Crazy ants: Invasive species of ant could complicate East Texans' lives
June 11, 2013 at 10 p.m.
The hated fire ant might have to move over as Texas' most detested invader now that crazy ants have arrived on the Gulf Coast.
They don't sting or attack like their mound-building cousins, but crazy ants bring their own mayhem. They're like the out-of-work brother-in-law who moves in, won't move out and keeps breaking expensive things.
"They're a force to be reckoned with," said Paul Nester, extension program specialist in Harris County, where the invasive species was spotted in 2002.
Colonies of crazy ants are reported along the Gulf Coast to Florida, including 24 Texas counties. Most of those are along the coast, though the species appears to have caught a ride north to San Antonio. The nearest counties to Gregg that have reported arrivals of Nylanderia fulva, the ant's scientific name, are Polk and Walker counties.
But the crazy ant's busy season has arrived.
"They start building in late June, July," Nester said. "And we're not talking a few 100,000 ants or a few million. We're talking about millions and millions of them. ... Because of the sheer numbers of them, some of the pesticides don't do well."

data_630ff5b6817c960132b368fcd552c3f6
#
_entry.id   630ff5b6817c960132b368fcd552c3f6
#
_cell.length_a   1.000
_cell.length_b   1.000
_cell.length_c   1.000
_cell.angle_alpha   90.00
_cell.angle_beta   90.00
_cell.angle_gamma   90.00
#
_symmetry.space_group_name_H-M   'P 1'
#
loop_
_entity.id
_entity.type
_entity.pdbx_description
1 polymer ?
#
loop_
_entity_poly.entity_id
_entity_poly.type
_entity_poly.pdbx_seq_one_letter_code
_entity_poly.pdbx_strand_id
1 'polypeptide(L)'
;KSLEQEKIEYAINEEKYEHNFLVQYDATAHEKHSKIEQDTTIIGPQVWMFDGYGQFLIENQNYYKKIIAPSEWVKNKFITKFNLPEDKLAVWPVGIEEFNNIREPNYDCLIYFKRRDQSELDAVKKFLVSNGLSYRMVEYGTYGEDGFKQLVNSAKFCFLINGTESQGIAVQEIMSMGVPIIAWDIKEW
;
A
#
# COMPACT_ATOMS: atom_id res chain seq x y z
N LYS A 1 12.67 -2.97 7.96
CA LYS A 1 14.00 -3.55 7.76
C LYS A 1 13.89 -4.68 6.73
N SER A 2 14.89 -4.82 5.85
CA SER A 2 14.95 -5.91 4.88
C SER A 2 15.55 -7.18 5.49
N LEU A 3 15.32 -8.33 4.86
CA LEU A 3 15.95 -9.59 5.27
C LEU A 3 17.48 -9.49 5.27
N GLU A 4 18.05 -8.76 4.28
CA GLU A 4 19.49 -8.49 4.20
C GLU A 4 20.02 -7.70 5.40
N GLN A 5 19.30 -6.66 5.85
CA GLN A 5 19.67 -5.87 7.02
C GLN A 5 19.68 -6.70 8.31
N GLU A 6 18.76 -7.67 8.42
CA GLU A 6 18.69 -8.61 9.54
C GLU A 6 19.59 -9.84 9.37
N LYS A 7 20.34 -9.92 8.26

Crazy ants, also called Rasberry ants after the Pearland exterminator who discovered them in the Houston Ship Yard, get their zany name from seemingly random paths they follow. Crazy ants don't walk in the ordered lines common to their fellow tramp ants.
But, there is a method to their crazy.
"They tend to encourage the other species in the area to not be in the area," Nester said. "This species, because of sheer numbers, will tend to displace other ant species."
That includes the noxious fire ant, whose bite can trigger a fatally allergic reaction in some people. But Nester warns people not to start any crazy ant farms in their yards. The newcomers won't stay there.
"Anything that might have some type of circuit" attracts them, Nester said, noting the ants' talent for shorting out electrical systems and killing air conditioners. "In Colombia, this specific species has caused lots of havoc with poultry houses. They can be a problem with agriculture."
The crazy ant also has displaced honeybees from hives in Fannin County, he added.
It's anyone's guess how far north the tropical invaders will reach. And East Texas is not out of the woods - the critters like moisture and shade.
"Harris County is kind of the epicenter of that, and now they are moving out from there," Nester said. "You see them in every Gulf Coast area, which is nice and moist. ... They like subtropical conditions like we have."